Several news stories recently suggested that Trump's campaign, fueled
by his personal endorsement of his ability and right to commit sexual
assault, was damaging the Trump brand.
As evidence of this, CNN cited a report that bookings at his casinos
and hotels are sharply down, prompting Trump to sidetrack to promote
 his recently-opened (and sparsely booked) Washington D.C. hotel.
In addition, a grassroots group has been boycotting sales of Ivanka
Trump's line of clothing.
That Trump's favorability rating was down to 31 percent from a
post-convention high of 38 percent would seem to lend credence to
the notion that the Trump brand is a disaster the making.
However, while a favorability rating 31 percent is exceedingly low for a presidential candidate this close to an election, it's actually much higher
than the Trump brand has historically enjoyed.
In May of 2011, Steven Levitt, president of the brand valuation firm
Q Scores, told Adweek that Trump's popularity ratings "are as bad
as they've always been...four-and-a-half times more people are turned
off by him than turned on."
In other words, before Trump entered the political arena in 2011 by 
spreading racist lies about President Obama, the Trump brand 
enjoyed a favorability rating of 18 percent. Back then, he was only 
around half as popular as he is today.
More important, many Trump's political supporters are wildly enthusiastic
about him, so that the Trump brand almost seems to echo the product evangelism usually associated with strong corporate brands like Apple
and Starbucks.
As I've noted in a previous post, any brand that people really love will
also have a set of people who loathe it. Consider: don't you know at
least one person who hates the entire Apple fanboy shtick?
It's true that many people who probably never gave the Trump brand
a second thought five years ago now actively hate him and the brand
alike. However, their hatred makes Trump's supporters love him all
the more. That's how branding works.
Weak brands create weak emotions which drive weak sales. Strong
brands create strong emotions which drive strong sales. As long as
those sales take place, it doesn't matter whether the strong emotions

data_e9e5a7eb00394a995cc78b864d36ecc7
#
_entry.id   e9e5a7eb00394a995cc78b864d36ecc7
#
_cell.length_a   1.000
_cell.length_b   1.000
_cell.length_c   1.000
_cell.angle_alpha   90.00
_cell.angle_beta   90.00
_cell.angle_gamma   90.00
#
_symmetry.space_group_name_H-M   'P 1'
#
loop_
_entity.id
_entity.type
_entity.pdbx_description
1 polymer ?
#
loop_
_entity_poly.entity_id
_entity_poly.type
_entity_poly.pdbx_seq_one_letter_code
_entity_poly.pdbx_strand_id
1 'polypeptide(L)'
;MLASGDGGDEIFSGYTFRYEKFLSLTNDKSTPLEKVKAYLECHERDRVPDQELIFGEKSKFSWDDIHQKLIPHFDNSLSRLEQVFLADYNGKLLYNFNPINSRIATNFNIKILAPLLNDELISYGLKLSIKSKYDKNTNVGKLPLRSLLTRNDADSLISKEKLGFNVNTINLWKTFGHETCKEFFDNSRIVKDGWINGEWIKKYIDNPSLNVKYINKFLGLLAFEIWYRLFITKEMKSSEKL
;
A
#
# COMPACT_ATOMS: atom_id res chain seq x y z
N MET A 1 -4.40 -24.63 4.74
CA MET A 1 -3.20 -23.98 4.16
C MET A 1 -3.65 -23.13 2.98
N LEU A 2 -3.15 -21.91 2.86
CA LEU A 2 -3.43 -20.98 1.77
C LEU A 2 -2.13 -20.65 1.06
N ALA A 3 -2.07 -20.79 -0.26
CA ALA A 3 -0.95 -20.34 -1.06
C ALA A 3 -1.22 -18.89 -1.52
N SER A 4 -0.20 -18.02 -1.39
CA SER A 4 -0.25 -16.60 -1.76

are negative or positive. In branding, love and hate are sides of the
same coin.
In terms of the amount of pure emotion it creates, the Trump brand is 
arguably stronger than the Apple brand. While Apple sales dwarf 
Trump sales, that's comparing apples to orange-heads
When it comes to emotion, Trump beats Apple hands down.
That's relevant in a business sense because the demographic profile
of Trump's supporters matches the traditional demographic target of
Trump's branded products.
While the Trump brand is outwardly positioned as luxurious and upscale,
it's always had its greatest appeal for the sort of down-scale wannabes
who are impressed by lavish tackiness like solid gold bathroom fixtures.
Trump's branded products--Trump Wine, Trump Steaks, Trump University, Trump's books, etc.--are targeted not at the rich but at those who hope,
by aping Trump, to bask in a pale reflection of his lifestyle.
In other words, Trump's political supporters are the very people to
whom Trump has been hawking his products. By contrast, the people
who now hate Trump and his brand were never his potential
customers nor likely to become customers.
Trump's reality TV show is a case in point. The primary appeal of
The Apprentice was the working-class schadenfreude of watching
Trump fire the kind of upscale professionals and celebrities who 
are doing quite well in the real world.
Much like Trump's candidacy, The Apprentice was revenge fantasy for the downwardly mobile.
Seen in that light, Trump's candidacy has raised the visibility of (and strengthened the attachment to) the Trump brand among those people
who were and are most likely to buy Trump-branded products or stay
at Trump properties.
Which leads us to the election.
Regardless of whether Trump wins or loses, he'll remain a hero to his supporters. Any products that he launches--and make no mistake,
win or lose, there will be Trump-branded products--will sell well to his
newly-loyal customer base.
If, for instance, Trump launches his own television network in competition
with Fox, it will begin broadcasting with huge brand equity, guaranteeing
its success whether it's run out of Trump Tower (if he loses) or the
White House (if he wins).
So regardless of what happens on November 8, the Trump brand will
 emerge from the election burnished rather than tarnished. Indeed, from a branding perspective, Trump has already won, and won bigly.
Those who believe that Trump's brand has taken a huge hit should
remember the immortal words of H.L. Mencken: "No one ever
went broke underestimating the intelligence of the American public."

Source: BY GEOFFREY JAMES Contributing editor,

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